Earlier, the Ministry for Promotion of Virtue and Prevention of Vice had ordered that men and women would not be allowed to visit parks in Kabul on the same days. A notification of the ministry, which is responsible for moral policing, said that women would henceforth be permitted to visit parks on Sundays, Mondays and Tuesdays, while the remaining days were reserved for men. Mohammad Yahya Aref, an official at the ministry, told AFP that “It is not the Islamic Emirate’s order but our God’s order that men and women who are strangers to each other should not gather at one place. This way women will be able to enjoy their time and freedom. No man will be there to trouble them”. He added that religious police were already implementing the order.
While it is true that it is not women alone that have been at the receiving end of the Taliban’s fundamentalist policies, with male government employees not sporting beards or adhering to strict dress codes also being debarred from entering office and even being fired, journalists and activists being detained and harassed on flimsy grounds, and international media broadcasts, including the BBC’s Pashto and Persian services, and foreign drama series being banned, it is without doubt the women of Afghanistan who are bearing the main brunt.
As to why these regressive measures are being enforced at this juncture, a 28 March report in The Associated Press revealed that “According to a senior Taliban official and Afghans familiar with the Taliban’s leadership, the push to return to the past — which resulted in the edicts — emerged from a three-day meeting last week in the southern city of Kandahar, the birthplace of the Taliban. They say the edicts stem from the demands of the Taliban's hardline supreme leader, Haibatullah Akhundzada, who is apparently trying to steer the country back to the late 1990s, when the Taliban had banned women from education and public spaces, and outlawed music, television and many sports… Akhundzada has modelled himself on Mullah Omar, preferring to stay in remote Kandahar, far from the eyes of the public, rather than rule from the Afghan capital of Kabul. He also adheres to Pashtun tribal mores — traditions where women are hidden away and girls are married off at puberty. Akhunzada ran a madrassa, or a religious school, in Pakistan's border regions before his 2016 rise as the new Taliban leader. Those with knowledge of Akhunzada say he is unconcerned about international outrage over the latest restrictive Taliban edicts and about the growing discontent and complaints from Afghans, who have become increasingly outspoken. It was Akhunzada who reportedly vetoed the opening of schools to girls after the sixth grade as the Taliban had promised to do in late March, at the start of the new schoolyear”.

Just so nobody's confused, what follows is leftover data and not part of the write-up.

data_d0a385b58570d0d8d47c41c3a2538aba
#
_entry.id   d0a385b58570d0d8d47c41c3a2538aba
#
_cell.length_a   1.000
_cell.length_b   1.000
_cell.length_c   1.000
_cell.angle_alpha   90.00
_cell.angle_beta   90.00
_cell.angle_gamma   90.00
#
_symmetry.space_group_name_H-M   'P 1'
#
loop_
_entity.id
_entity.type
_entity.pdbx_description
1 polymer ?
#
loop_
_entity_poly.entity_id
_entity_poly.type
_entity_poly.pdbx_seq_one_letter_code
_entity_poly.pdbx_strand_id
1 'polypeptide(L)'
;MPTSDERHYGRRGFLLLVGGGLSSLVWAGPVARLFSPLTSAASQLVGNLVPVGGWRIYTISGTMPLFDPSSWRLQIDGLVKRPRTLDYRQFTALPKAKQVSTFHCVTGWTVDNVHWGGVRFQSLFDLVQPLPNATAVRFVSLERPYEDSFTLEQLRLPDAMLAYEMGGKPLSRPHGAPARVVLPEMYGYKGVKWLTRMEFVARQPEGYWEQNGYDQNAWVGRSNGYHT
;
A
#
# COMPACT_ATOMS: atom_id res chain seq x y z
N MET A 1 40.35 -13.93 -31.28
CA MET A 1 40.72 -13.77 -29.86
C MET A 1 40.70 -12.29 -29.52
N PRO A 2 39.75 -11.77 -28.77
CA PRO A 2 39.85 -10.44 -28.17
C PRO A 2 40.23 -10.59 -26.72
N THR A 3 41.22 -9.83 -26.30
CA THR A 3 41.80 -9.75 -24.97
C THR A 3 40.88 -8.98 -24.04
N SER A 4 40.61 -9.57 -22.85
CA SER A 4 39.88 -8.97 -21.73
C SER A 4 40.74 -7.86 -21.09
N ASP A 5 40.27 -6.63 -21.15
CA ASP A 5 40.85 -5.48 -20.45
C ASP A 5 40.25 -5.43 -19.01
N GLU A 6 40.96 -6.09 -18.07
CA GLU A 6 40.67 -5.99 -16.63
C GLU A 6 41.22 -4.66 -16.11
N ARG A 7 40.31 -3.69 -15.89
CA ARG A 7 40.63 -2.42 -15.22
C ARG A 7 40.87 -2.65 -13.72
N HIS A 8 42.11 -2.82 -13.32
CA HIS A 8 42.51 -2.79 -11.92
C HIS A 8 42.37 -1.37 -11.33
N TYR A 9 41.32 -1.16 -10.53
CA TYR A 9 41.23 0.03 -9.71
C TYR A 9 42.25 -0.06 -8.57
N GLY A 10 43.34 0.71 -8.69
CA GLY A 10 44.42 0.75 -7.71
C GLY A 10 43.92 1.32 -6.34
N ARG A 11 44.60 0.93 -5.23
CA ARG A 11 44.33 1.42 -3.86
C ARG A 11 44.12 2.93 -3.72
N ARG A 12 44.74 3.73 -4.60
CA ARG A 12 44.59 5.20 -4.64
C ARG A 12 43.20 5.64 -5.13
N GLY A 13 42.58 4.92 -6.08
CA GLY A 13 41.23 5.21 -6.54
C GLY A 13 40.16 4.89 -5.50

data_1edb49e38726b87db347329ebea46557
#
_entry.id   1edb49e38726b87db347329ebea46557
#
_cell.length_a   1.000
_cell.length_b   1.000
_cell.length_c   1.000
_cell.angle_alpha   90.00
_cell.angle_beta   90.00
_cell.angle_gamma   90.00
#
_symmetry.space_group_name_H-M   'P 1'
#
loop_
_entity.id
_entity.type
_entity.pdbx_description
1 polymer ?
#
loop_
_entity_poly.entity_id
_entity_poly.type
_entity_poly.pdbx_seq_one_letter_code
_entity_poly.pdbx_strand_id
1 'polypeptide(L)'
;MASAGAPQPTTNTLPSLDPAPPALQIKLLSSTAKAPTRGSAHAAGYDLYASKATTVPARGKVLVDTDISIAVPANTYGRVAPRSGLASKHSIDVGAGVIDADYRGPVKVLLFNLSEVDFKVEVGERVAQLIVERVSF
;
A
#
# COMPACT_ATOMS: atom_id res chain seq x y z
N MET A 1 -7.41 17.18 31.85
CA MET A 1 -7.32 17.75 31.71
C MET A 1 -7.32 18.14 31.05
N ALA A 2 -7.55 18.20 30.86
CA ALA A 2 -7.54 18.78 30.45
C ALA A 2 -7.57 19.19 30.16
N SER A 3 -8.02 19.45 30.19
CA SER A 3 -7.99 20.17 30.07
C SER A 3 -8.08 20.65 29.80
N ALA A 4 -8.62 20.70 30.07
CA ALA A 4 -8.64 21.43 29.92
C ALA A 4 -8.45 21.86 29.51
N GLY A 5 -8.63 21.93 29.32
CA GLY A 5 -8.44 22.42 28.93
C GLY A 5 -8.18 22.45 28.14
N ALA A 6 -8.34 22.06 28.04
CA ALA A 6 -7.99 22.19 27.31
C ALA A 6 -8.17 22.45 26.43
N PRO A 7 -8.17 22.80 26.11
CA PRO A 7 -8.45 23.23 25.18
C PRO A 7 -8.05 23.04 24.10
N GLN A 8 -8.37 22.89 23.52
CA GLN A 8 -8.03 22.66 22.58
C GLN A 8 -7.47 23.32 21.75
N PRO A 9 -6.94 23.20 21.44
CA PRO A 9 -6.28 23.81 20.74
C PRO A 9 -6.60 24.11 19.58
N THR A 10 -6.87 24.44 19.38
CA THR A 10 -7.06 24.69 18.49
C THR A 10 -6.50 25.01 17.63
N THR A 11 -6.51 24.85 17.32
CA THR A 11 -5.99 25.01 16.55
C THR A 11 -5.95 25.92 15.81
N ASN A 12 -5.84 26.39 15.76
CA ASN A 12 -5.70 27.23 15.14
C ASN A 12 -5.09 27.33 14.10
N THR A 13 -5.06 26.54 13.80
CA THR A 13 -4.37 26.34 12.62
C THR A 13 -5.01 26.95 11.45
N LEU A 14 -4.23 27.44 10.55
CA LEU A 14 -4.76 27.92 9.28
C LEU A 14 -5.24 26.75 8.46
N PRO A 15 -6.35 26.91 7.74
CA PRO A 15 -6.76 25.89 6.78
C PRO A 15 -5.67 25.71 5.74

As the atrocities against women in Afghanistan increase in scale and scope, the words of Michelle Bachelet, the UN High Commissioner for Human Rights, in her speech on Women's Rights in Afghanistan made on the occasion of International Women's Day last month ring true. She had said that Afghan women were often portrayed in the international fora and media as victims, but in reality they were “not passive bystanders”. She added, “In fact, Afghan women have – in the face of war, extreme poverty and unspeakable violence and discrimination – been working tirelessly to protect and provide for their families and communities”. She argued that for Afghanistan to find peace and progress, Afghan women should be active agents for change and be given the space to lead peacebuilding, humanitarian, and development processes. “Girls should be able to go to school and university and be empowered to contribute robustly to the future of their country. Women should be visibly represented in the police force, in courts of law, in government and in the private sector – indeed in every sphere of civic and public life”. However, as true and pertinent as every word that she said was, the tragedy of the present situation unfolding in Afghanistan is that the ground realities are moving in a direction that is exactly the opposite.
The Russian invasion of Ukraine is today at the center of the international focus, as it rightly ought to be, but to forget the plight of Afghan girls and women who have over two decades been enabled and empowered to express their true productive selves would be no less of a crime.